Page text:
Apr 30, 2009: All the reviews so far are spot on. Here’s some additional thoughts on NMAI and why you might like to read it:
Initially, I was put off by the tagline "an experimental novel", raising visions of James Joyce and such ilk which might be more than the casual web browser wants to wade into. However, not to fear, NMAI is very readable, and in fact launches off to a fast paced start, quickly introducing important characters and plunging them (literally) into the heart of the plot.
As reviewers have noted, the story moves through a number of temporal and locational shifts, going back thousands of years into the past for the backstory of some of the immortal characters, back and forth in the central character’s life, and on toward the end of the world as we know it (or maybe as we don’t know it?). We find otherselves joining gifted but alienated university student Ethan Pitney dodging demons across campus, haunted by angels on a desert vision quest, and playing out his ultimate role in an Arthurian tragedy across a post apocalyptic landscape. Nevertheless, despite the non linear nature of the narrative, it is not difficult to follow these transitions; thanks to Gavin Williams’ clear and direct writing style (and the lay out of the chapter headings).
Probably what I most enjoyed about reading NMAI is the literary, mythological, biblical, and philosophical allusions which are richly woven into the fabric of the story. The Bible and the legends of the Round Table are the primary but by no means only important threads. Ironically, as a student of literary history, Ethan identifies himself with a trope – the child of destiny.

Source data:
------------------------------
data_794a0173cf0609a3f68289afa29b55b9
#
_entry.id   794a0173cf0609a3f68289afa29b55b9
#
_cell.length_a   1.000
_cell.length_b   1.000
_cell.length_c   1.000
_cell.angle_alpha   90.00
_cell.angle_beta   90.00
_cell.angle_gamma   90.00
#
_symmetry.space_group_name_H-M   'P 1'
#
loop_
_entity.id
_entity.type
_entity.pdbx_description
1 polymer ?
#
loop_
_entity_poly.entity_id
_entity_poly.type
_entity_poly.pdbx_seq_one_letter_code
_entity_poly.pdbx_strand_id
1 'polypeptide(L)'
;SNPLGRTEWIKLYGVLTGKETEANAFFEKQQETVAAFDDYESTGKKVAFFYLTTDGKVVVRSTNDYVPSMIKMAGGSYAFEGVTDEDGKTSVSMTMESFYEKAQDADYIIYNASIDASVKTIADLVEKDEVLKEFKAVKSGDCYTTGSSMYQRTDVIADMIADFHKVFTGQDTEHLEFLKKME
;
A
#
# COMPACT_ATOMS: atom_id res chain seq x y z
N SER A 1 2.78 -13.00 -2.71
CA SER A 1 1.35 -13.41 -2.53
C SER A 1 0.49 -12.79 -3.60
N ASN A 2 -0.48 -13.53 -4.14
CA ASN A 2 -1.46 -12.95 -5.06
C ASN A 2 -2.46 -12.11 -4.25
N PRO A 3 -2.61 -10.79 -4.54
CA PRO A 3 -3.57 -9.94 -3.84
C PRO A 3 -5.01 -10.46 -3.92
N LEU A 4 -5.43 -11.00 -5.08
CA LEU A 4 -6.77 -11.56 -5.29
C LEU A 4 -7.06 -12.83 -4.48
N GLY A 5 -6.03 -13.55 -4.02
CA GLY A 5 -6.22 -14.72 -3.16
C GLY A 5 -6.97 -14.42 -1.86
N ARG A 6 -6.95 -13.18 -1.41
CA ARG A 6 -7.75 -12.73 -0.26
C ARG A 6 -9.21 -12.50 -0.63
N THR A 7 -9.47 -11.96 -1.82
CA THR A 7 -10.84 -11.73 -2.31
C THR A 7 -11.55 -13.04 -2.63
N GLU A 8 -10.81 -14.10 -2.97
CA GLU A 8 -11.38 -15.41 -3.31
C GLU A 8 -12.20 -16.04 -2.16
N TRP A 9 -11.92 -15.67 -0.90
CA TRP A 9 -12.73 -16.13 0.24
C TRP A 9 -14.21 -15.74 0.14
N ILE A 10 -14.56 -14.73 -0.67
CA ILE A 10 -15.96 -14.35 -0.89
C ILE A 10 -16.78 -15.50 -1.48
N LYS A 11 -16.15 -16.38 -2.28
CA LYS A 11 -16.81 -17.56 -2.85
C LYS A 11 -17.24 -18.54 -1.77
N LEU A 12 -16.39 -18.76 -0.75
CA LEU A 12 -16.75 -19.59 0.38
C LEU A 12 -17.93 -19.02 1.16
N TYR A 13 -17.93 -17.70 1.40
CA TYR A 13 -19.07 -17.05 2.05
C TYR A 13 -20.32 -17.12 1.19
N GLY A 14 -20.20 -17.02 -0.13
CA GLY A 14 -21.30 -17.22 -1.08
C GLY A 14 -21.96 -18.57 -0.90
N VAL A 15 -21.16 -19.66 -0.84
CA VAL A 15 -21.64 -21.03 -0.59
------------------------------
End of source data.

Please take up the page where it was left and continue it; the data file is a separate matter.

The story is beautifully and intricately crafted, having been thought out over many years. I must admit, I respect this novel a lot, but I don’t unreservedly love it, because I do have some problems with how some aspects of the plot and the nature of the characters play out. While this is my personal reaction, I know, however, everything in this story is as it is for a very deliberate reason; as its author intended it to be.
Amongst the sea of derivitive works, this is a highly original and interesting tale with a unique message and intensity. This will satisfy those looking for something a little different, deep and memorable, but also entertaining and exciting to read. Will be especially enjoyed by anyone who likes fiction that explores themes of mythology, philosophy, and theology.
And don’t miss Gavin’s original poems embedded in the story!
6 of 6 members found this review helpful.
Help us improve!
log in to rate this review.